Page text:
Here at Thrive Themes, we like to focus on the essentials. We always favor simplicity, rapid implementation and conversions over fancy or trendy design.
But, that doesn't mean that fancy or trendy design is necessarily a bad thing. A website can be conversion focused and have fancy design. In this tutorial, we're building a complete homepage that exemplifies this.
And despite all the fancy design stuff on this page, you don't need Photoshop to create any of it. Plus, you can download the template for Thrive Architect, as well!
The Homepage Template
Here's a preview of what the entire homepage looks like:
Some of the highlights about this template:
- It's ideally suited for a simple product or service. It can help you highlight a few key factors about your offer or business in a highly appealing way.
- It emphasizes visuals over copy. That means that if you can show off something about your product or business with images and you don't like copywriting, this is a great template to use.
- Structurally, the page always goes from benefits to call to action, to more benefits etc.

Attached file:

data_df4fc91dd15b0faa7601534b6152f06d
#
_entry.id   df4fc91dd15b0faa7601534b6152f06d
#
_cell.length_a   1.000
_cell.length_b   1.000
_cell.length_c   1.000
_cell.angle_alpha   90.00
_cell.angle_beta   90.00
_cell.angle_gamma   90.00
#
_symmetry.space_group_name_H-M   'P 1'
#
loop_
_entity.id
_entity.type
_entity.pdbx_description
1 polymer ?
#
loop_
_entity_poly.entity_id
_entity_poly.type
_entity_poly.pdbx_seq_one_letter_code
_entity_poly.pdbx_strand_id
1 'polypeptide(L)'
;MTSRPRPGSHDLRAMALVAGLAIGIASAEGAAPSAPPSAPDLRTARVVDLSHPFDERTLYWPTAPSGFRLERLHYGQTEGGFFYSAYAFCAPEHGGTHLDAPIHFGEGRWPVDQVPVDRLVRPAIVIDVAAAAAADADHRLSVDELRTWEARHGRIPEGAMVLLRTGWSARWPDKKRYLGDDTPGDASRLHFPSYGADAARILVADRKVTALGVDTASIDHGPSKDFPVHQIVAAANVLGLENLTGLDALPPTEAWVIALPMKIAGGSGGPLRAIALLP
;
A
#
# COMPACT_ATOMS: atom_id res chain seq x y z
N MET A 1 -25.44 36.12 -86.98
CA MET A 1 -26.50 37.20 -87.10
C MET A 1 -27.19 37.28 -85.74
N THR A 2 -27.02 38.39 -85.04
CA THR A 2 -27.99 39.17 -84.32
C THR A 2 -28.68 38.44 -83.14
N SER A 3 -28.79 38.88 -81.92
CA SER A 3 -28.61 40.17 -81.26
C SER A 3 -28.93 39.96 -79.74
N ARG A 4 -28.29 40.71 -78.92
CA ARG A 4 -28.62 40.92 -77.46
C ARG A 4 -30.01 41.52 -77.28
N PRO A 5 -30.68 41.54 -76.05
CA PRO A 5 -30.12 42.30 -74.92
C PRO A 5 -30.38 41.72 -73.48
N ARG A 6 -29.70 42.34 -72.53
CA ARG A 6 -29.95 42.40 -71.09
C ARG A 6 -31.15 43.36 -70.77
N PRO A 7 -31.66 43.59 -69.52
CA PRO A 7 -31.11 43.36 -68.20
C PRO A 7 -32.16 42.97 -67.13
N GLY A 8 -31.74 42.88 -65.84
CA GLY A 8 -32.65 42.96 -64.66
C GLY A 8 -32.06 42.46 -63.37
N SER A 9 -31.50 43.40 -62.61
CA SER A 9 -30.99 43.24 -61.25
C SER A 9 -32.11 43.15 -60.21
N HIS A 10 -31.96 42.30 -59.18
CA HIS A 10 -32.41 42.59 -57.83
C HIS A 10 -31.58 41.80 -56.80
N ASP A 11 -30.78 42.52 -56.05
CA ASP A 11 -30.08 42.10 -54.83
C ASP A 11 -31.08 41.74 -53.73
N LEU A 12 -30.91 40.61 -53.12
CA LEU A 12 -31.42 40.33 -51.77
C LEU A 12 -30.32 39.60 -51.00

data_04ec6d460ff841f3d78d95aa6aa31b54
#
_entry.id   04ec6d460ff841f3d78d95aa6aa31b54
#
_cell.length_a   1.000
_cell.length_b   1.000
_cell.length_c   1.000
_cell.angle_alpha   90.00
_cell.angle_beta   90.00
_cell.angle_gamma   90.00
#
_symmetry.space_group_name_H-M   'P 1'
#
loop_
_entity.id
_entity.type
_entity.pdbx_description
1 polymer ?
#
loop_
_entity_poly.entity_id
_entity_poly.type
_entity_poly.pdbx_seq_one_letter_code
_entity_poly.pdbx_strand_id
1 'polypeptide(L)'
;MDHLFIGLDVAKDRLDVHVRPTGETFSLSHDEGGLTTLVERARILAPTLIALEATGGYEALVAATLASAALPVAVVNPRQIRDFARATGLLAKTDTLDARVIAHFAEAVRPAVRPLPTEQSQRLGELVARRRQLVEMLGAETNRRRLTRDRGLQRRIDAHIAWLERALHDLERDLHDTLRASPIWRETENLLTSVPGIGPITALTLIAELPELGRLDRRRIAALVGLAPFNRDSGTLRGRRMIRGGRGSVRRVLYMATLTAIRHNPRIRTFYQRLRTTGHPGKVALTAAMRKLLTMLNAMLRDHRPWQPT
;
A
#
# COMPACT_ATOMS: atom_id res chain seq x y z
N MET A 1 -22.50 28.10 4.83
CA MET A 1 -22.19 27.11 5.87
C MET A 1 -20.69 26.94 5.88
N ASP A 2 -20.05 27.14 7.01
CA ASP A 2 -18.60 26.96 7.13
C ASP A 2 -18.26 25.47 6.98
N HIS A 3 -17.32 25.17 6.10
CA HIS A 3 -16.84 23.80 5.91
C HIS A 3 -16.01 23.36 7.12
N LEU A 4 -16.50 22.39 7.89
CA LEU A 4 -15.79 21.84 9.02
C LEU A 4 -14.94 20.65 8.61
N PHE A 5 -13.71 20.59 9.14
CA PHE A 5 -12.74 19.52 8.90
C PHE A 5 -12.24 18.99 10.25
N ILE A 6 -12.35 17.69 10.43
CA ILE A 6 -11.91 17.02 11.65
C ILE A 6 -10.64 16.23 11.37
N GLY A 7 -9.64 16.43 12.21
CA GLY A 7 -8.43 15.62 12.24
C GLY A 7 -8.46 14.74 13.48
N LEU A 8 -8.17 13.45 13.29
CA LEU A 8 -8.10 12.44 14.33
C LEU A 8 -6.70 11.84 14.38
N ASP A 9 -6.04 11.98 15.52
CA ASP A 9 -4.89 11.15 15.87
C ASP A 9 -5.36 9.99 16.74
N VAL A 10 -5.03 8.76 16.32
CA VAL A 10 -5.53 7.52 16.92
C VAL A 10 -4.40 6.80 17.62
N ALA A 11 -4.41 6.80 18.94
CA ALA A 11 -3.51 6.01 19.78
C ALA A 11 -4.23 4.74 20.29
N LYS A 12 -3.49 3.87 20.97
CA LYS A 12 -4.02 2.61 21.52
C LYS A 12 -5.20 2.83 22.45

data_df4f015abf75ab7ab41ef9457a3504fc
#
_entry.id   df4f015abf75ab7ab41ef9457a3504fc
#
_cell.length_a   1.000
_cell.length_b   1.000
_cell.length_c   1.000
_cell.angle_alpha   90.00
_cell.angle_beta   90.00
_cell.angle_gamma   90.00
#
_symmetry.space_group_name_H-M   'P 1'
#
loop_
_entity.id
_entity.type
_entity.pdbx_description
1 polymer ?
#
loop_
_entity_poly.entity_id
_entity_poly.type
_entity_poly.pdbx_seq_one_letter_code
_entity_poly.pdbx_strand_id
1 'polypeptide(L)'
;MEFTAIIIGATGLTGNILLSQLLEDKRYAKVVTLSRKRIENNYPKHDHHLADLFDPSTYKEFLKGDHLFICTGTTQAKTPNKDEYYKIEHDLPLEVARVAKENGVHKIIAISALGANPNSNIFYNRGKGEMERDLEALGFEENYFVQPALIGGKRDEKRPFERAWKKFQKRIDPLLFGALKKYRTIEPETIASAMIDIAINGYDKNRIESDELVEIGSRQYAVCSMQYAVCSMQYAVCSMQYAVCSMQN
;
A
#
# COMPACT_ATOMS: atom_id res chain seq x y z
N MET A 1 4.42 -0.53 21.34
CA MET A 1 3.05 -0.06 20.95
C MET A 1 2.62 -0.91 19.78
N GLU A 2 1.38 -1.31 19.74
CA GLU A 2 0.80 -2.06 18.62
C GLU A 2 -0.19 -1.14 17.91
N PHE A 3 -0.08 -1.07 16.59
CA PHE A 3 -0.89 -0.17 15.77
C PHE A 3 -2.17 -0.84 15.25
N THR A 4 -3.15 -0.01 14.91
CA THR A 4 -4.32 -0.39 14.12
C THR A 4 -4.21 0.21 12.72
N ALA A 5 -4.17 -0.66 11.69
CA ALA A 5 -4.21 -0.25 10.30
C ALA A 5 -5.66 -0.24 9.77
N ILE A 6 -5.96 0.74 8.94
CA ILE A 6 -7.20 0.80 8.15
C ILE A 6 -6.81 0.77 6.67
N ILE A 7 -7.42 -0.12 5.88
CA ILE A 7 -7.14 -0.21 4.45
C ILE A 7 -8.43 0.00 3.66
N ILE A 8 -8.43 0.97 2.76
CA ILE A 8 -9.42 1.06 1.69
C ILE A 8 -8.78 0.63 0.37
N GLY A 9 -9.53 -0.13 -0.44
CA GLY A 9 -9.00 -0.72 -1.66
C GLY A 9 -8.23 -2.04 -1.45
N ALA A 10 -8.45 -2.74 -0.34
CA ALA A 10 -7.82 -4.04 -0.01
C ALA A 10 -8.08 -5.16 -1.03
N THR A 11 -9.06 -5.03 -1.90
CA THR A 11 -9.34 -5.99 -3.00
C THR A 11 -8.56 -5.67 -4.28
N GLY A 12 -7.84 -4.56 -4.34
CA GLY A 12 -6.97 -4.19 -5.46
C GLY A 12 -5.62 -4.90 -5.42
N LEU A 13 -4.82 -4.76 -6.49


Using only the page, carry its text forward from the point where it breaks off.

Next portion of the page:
Get this Template!
The template shown in this video is available right now, in Thrive Architect. You don't even have to download and upload any files. Instead, just create a new page on your site, open it in Thrive Architect and load a landing page. You'll find a new set called "Bonus: LP From Scratch" which contains this template. We will add future landing pages from our Landing Page From Scratch series into this set as well.
How to Resize & Crop Images
The only image editing actions performed are cropping and resizing, which can be done directly in your WordPress media manager. Here's how it's done:
In constructing this homepage, there are many "mini tutorials" for building the individual components and achieving various effects.
Load a Blank Landing Page
I skipped over this part in the video. If you aren't familiar with the process yet, here's a tutorial showing you how you can load a template using Thrive Architect. One of the available templates is the blank page that I used in this tutorial.